As Fibre Channel seeks to keep pace with Ethernet, and customers demand more performance from their state-of-the-art...
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flash systems, faster Fibre Channel variations are hitting the market. The latest trailblazer is 32-gig, or Gen 6 Fibre Channel.
Perhaps the most critical storage development in recent years revolves around flash storage deployment. It wasn't long ago that flash storage systems were just the stuff of very expensive dreams. Today, all-flash storage systems are replacing disk-based ones as organizations seek to drive application performance and accelerate business.
But flash has created some interesting challenges: It's fast. That may not sound like a problem, but many companies simply can't access the full, raw performance of flash thanks to bottlenecks at other places in the storage system -- such as the storage fabric. Although speeds in all fabrics are increasing, the most common deployments today rely on either 10 Gb Ethernet or 16 Gb Fibre Channel. Gen 6 Fibre Channel seeks to help companies take full advantage of their flash investments and aims to accelerate workloads large and small. Gen 6 Fibre Channel also has the potential to make for greener data centers because customers see significantly improved power efficiency -- as measured in throughput per watt -- and increased workload density.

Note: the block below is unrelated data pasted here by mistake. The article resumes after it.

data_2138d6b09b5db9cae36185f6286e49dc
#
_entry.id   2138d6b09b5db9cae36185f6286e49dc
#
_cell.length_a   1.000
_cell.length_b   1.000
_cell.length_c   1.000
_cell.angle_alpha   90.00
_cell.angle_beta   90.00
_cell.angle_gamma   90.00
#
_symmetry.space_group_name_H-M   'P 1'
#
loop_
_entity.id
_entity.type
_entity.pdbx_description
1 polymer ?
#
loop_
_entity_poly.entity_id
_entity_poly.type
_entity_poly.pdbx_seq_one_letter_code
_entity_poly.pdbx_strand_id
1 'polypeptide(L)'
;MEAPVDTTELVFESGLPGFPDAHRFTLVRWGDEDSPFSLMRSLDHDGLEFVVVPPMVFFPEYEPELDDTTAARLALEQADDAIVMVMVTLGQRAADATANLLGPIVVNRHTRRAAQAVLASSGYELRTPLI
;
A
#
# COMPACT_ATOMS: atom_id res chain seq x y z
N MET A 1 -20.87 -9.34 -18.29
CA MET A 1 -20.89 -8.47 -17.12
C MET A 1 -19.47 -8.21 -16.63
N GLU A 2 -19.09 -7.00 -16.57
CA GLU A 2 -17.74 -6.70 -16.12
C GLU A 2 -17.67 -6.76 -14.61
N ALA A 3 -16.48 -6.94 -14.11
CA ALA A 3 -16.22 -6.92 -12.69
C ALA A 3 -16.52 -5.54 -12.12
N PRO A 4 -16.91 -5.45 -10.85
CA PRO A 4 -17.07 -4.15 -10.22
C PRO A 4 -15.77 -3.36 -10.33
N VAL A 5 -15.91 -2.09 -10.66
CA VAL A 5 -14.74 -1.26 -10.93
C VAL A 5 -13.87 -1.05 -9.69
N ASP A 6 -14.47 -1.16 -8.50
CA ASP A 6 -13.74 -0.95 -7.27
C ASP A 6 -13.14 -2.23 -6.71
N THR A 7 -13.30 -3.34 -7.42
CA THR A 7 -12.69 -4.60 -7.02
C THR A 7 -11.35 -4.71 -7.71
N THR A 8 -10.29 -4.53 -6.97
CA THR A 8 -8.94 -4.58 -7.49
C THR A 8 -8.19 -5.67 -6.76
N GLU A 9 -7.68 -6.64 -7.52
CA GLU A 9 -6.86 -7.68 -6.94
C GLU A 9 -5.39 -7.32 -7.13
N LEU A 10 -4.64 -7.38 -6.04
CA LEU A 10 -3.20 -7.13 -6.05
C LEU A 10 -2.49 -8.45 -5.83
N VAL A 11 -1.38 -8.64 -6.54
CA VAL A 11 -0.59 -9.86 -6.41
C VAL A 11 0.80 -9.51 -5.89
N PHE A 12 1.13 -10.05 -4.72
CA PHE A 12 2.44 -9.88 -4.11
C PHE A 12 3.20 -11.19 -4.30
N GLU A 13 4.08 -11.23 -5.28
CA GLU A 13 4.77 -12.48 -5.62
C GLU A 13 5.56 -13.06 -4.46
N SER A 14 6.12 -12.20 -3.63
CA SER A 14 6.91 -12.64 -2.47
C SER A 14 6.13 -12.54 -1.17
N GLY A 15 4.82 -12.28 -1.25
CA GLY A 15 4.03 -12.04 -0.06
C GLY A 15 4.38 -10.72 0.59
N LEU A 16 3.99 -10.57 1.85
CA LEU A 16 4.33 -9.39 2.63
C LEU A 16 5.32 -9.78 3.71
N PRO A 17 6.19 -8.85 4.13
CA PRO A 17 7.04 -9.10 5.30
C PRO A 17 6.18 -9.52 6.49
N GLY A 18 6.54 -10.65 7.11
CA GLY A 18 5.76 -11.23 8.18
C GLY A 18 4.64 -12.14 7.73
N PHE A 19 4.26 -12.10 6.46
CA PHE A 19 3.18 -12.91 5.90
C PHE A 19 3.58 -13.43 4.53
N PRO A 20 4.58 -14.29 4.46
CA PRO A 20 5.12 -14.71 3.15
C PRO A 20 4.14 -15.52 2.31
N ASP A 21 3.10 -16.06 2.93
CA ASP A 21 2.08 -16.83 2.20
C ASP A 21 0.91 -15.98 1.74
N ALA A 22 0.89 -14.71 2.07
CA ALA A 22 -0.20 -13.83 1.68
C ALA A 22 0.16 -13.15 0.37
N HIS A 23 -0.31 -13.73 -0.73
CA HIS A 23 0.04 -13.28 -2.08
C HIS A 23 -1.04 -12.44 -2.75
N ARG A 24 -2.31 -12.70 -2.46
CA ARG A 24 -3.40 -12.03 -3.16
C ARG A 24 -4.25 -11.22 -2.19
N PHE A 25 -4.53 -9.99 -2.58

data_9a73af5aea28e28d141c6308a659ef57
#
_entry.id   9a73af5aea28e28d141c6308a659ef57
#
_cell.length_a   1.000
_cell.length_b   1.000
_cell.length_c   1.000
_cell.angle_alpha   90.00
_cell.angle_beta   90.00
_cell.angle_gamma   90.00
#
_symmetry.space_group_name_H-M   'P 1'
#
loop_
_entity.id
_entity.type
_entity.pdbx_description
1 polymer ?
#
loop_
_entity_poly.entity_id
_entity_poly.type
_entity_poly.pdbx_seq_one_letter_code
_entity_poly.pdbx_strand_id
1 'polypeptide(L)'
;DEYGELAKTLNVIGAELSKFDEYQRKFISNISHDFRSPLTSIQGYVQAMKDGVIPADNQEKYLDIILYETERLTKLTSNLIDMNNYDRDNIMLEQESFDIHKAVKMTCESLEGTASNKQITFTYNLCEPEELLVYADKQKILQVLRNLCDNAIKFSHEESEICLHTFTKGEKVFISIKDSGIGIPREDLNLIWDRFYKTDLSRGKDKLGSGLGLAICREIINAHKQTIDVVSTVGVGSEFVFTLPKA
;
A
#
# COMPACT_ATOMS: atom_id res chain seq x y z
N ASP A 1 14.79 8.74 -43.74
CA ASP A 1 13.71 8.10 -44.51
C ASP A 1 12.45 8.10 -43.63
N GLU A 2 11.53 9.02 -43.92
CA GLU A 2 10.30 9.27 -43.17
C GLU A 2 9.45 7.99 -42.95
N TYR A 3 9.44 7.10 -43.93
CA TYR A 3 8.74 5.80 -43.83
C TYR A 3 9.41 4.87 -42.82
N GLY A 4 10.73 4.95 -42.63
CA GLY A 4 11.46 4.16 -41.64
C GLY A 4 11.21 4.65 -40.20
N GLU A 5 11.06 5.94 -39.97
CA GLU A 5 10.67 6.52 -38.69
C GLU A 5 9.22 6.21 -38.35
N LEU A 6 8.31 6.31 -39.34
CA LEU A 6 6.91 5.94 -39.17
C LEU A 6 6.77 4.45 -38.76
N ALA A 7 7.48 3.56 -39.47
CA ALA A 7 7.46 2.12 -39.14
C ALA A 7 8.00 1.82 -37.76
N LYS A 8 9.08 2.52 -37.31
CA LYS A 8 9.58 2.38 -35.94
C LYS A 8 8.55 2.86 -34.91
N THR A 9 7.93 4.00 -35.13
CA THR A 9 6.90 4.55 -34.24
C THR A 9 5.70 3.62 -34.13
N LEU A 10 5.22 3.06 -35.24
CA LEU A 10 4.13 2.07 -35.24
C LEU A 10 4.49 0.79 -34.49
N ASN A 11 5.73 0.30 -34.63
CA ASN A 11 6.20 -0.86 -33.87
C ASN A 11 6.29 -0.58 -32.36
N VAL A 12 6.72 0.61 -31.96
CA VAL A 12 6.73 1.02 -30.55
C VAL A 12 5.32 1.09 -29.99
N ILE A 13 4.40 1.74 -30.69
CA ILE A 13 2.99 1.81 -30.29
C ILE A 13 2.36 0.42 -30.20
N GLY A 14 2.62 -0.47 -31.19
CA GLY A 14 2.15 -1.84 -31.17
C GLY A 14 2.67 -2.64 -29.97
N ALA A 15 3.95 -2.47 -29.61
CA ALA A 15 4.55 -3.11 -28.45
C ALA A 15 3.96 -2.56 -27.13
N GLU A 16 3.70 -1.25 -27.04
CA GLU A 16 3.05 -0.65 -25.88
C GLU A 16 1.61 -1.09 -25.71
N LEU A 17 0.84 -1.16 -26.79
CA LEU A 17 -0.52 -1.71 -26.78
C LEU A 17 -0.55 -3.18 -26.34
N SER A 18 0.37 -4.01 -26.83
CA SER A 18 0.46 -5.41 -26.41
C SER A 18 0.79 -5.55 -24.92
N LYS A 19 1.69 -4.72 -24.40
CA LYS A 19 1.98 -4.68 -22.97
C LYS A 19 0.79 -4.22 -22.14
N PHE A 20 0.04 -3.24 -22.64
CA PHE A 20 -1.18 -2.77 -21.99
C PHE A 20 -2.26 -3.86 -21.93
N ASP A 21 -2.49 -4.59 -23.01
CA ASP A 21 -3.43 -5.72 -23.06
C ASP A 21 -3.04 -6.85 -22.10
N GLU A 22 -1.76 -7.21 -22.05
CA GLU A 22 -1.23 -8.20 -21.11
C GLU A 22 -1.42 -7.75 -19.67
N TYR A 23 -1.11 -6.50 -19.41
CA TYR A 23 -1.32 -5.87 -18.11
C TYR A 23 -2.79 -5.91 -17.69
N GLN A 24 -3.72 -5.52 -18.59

The market for Gen 6 Fibre Channel got off to a slow start, and it's not clear that this technology will enjoy the mainstream success of previous versions. Ethernet has become an incredibly capable technology and has demonstrated uncommon flexibility, impressive adoption and continuous technological advances. It started out at a measly 2.94 Mbps speeds at inception. Today, they top out at 100 Gbps speeds, with such adapters already available. Ethernet speeds have blazed past just about everything else and show no signs of stopping.
Moreover, as traditional storage continues to be supplanted by upstarts such as hyper-converged infrastructure, it's expected that traditional storage protocols, such as Fibre Channel, will be among the biggest losers as companies seek to trade data center simplicity for traditional paradigms. One might believe that the rise of Ethernet would also give rise to Fibre Channel over Ethernet adoption, but that has not really been the case.
Finally, there's the issue of cost and complexity. Fibre Channel has traditionally been an expensive technology to operate because it requires dedicated adapters and switches. This need adds cost and complexity to the equation. For those with current investments and plenty of staff skills and budget, expect Gen 6 Fibre Channel adoption to take place, but on a slow scale, particularly as more customers consider more flexible, agile alternatives.
Cisco releases the "Beast" 32-gig FC-ready director